15. Nut shells (except for walnut shells, which can be toxic to plants)
  16. Old herbs and spices
  17. Stale pretzels
  18. Pizza crusts
  19. Cereal boxes (tear them into smaller pieces first)
  20. Wine corks
  21. Moldy cheese
  22. Melted ice cream
  23. Old jelly, jam, or preserves
  24. Stale beer and wine
  25. Paper egg cartons
  26. Toothpicks
  27. Bamboo skewers
  28. Paper cupcake or muffin cups
  29. Used facial tissues
  30. Hair from your hairbrush
  31. Toilet paper rolls
  32. Old loofahs
  33. Nail clippings
  34. Urine
  35. 100% Cotton cotton balls
  36. Cotton swabs made from 100% cotton and cardboard (not plastic) sticks
  37. Cardboard tampon applicators
  38. Dryer lint
  39. Old/stained cotton clothing—rip or cut it into smaller pieces
  40. Old wool clothing—rip or cut it into smaller pieces
  41. Bills and other documents you’ve shredded
  42. Envelopes (minus the plastic window)
  43. Pencil shavings
  44. Sticky notes
  45. Business cards (as long as they’re not glossy)
  46. Receipts
  47. Contents of your vacuum cleaner bag or canister
  48. Newspapers (shredded or torn into smaller pieces)
  49. Subscription cards from magazines
  50. Leaves trimmed from houseplants
  51. Dead houseplants and their soil
  52. Flowers from floral arrangements
  53. Natural potpourri
  54. Used matches
  55. Ashes from the fireplace, barbecue grill, or outdoor fire pit
  56. Party and Holiday Supplies
  57. Wrapping paper rolls
  58. Paper table cloths
  59. Crepe paper streamers
  60. Latex balloons
  61. Raffia
  62. Excelsior
  63. Jack o’ Lanterns
  64. Those hay bales you used as part of your outdoor fall decor
  65. Natural holiday wreaths
  66. Your Christmas tree. Chop it up with some pruners first (or use a wood chipper, if you have one…)
  67. Evergreen garlands
  68. Fur from the dog or cat brush
  69. Droppings and bedding from your rabbit/gerbil/hamsters, etc.
  70. Newspaper/droppings from the bottom of the bird cage
  71. Feathers
  72. Alfalfa hay or pellets (usually fed to rabbits)
  73. Rawhide dog chews
  74. Fish food
  75. Dry dog or cat food

Today was in some ways comical. It is hard to imagine that we could fit any more in even if we wanted. We have a contractor here doing work and a company came in to move our barn building (we are putting a lean-to on the side of it and it needed to be raised up) and chicken coop (while they were there anyway – move it to a place that the chickens don’t require snorkels to maneuver through with all this rain we have been getting). That required moving the chicken fence and the chickens (who were less than pleased that they were de-cooped for the better part of the day). It was however quite comical to watch 4 chickens try to sit on top of the same metal feeder in order to nest and lay eggs. It was also quite funny when they were let back into the coop – everyone, even the one rooster Chickenzilla (as we affectionately call him) made a beeline for the coop. What was his hurry? I have no idea – a safe haven to decompress from all that stress I guess. After it was all said and done, it required moving it all back and putting everything back into the coop and re-aligning the fence and making sure it was all re-connected electrically since last evening we watched a coyote meander through the field next door.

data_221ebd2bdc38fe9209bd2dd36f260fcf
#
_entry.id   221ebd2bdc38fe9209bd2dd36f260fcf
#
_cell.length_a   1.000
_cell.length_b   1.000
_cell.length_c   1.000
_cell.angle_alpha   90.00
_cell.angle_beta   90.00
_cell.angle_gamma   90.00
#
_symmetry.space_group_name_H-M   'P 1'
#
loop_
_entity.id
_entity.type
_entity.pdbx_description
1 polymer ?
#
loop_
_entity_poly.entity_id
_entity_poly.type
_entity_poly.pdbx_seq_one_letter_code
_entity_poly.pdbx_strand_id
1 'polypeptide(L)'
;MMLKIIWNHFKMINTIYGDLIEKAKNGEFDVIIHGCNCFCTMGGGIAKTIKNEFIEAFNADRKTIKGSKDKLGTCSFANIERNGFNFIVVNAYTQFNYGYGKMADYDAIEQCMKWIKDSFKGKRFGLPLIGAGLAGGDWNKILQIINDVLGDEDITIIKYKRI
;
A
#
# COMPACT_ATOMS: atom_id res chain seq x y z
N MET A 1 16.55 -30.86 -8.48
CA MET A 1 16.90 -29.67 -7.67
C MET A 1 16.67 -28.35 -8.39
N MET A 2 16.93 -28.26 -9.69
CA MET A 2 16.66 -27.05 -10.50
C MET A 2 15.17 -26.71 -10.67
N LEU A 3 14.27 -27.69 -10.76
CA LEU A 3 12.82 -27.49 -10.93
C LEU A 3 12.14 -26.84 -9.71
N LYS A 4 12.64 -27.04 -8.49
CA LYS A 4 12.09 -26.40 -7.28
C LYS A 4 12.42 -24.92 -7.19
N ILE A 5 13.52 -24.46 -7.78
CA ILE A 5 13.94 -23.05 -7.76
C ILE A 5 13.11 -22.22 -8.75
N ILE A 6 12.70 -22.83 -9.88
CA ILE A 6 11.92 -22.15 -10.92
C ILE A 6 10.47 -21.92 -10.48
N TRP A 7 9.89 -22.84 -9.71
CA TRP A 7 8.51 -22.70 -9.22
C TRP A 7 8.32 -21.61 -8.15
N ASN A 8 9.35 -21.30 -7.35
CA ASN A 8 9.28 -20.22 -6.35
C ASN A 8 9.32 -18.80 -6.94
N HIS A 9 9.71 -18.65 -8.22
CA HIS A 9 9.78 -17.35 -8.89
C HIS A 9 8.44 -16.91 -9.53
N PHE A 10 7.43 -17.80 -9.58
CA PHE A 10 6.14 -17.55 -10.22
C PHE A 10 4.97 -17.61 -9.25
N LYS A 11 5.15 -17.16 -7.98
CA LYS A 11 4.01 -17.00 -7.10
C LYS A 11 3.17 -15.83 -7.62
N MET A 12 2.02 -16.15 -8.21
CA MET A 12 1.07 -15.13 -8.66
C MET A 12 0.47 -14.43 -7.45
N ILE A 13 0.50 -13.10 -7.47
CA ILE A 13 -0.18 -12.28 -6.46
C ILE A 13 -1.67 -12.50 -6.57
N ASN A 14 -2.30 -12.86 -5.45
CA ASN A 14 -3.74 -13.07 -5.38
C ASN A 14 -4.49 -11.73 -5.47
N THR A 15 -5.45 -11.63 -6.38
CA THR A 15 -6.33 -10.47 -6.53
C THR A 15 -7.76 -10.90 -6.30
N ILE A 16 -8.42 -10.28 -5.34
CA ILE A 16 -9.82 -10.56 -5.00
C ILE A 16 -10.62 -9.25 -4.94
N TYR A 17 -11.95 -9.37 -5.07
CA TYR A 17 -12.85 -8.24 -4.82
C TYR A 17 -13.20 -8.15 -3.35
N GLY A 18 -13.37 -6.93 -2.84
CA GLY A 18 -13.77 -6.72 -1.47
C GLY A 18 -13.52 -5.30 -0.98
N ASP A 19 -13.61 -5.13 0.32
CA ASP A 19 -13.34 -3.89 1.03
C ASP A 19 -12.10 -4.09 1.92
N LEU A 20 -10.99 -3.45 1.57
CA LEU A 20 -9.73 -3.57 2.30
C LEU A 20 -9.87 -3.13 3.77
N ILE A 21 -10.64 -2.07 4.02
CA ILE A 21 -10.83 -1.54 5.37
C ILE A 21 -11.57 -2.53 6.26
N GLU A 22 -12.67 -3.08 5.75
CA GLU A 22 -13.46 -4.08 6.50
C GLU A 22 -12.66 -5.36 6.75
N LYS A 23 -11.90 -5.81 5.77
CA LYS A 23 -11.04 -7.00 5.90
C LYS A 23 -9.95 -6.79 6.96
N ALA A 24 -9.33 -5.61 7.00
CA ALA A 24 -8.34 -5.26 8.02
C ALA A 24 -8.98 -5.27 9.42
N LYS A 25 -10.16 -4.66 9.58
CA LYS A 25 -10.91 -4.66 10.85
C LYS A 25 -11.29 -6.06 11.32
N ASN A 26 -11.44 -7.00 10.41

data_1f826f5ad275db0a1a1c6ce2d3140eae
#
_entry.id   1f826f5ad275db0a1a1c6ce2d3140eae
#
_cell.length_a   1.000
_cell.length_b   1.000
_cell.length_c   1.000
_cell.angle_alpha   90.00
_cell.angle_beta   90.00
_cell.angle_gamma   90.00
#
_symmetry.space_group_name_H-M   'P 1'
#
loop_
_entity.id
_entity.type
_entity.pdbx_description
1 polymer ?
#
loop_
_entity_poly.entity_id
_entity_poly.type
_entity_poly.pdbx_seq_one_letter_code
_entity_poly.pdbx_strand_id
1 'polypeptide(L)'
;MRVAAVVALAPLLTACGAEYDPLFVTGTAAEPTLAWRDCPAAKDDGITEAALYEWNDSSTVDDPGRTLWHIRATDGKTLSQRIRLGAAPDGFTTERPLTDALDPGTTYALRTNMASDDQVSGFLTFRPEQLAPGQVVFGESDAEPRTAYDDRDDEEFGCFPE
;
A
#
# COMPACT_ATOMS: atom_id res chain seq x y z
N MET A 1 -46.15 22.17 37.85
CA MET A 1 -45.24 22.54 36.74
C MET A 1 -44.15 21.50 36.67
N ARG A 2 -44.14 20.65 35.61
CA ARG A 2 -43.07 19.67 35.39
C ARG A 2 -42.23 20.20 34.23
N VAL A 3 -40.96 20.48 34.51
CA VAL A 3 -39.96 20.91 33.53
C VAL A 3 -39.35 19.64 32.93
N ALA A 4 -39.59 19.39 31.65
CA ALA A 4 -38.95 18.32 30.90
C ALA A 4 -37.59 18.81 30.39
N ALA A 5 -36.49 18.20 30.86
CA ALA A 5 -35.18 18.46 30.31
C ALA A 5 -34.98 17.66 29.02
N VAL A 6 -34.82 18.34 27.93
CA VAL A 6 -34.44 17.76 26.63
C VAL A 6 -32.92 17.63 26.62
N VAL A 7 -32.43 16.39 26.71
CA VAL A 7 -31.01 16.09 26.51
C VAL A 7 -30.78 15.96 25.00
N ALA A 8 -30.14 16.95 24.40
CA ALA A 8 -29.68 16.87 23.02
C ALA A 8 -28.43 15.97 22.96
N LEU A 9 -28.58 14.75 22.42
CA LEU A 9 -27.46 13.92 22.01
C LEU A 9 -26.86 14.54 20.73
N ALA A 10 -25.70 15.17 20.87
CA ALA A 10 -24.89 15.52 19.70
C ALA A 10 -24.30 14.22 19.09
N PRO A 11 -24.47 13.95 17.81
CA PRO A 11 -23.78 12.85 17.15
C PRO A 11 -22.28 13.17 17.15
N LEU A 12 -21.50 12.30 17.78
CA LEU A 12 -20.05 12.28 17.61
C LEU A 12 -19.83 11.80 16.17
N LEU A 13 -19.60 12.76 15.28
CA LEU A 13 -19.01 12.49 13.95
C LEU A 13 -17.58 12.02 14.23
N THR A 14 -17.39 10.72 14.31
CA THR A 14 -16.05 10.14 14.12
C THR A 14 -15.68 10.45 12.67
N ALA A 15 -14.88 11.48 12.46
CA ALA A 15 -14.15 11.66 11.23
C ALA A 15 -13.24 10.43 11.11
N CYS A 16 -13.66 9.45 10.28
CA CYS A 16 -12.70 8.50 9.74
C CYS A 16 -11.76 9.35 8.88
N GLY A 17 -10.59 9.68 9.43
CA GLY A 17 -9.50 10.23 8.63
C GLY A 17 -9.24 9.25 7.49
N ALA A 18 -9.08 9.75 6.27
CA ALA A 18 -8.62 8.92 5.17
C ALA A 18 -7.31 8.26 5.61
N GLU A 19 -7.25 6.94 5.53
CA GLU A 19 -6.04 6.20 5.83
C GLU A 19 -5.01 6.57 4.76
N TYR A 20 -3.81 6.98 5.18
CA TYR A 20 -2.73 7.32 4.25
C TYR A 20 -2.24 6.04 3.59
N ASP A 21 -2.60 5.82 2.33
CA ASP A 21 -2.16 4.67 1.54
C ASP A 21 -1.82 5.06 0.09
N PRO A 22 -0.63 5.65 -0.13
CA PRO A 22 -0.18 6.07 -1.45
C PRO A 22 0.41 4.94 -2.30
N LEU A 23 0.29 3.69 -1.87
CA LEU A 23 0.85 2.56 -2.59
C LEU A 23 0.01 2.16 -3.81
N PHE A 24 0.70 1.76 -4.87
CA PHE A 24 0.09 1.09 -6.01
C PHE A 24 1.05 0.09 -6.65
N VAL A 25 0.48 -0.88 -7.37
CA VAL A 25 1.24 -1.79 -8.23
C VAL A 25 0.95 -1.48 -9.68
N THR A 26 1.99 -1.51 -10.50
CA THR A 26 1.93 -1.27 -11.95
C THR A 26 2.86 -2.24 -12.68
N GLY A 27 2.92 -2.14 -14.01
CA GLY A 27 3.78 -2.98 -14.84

In the middle of all of that chaos, the plumber didn’t come and the cleaning lady did (which I wasn’t expecting since I had my dates all off) and Tom was to be at the airport for a business trip and departing in the afternoon.

Then, I had to do dinner, we were asked last minute to babysit the neighbor’s son and a LONG committee meeting to get all the merit badges and other issues from scout camp and the boys’ canoe trip underway.

Tomorrow is another early day with soccer camp and prying Tyler out of bed to get there.

I hate leaving day – the day that Tom leaves for a trip. It is just so dismal. He doesn’t really want to leave and not one of us really wants him to go. Everyone moves a lot slower, quieter, hoping for a few more minutes, thinking that maybe if we move slower, the clock will somehow slow down as well and those last few hours or minutes will stretch out into more time. It never works, time marches on as it must and he eventually wrangles free of us to depart.


Today is Sister’s Day. I’m lucky – I have one of those. It’s one of the people in this world that knows me inside out and upside down. She knows what scares me (because she used to be really good at scaring me) and what makes me happy. We are two very different people who share a very strong, unbreakable and unspoken bond. She is smart, funny and outgoing. She can make me or anyone laugh and is very often the highlight of the party. I envy her for that – I dread crowds, I hate small talk. I don’t have that knack for drawing people out of their shells (since I am in my own) to get them to start talking and find common ground. Some of my most vivid memories growing up are our midnight monopoly games that lasted well into the night and when I came home to find that she had moved me out of “our” room, just because I had “mentioned” that I might like to move into the room in the basement. The girl carried all my furniture down three flights of stairs – now, if that’s not love, then it must be the overwhelming desire to have the room to herself.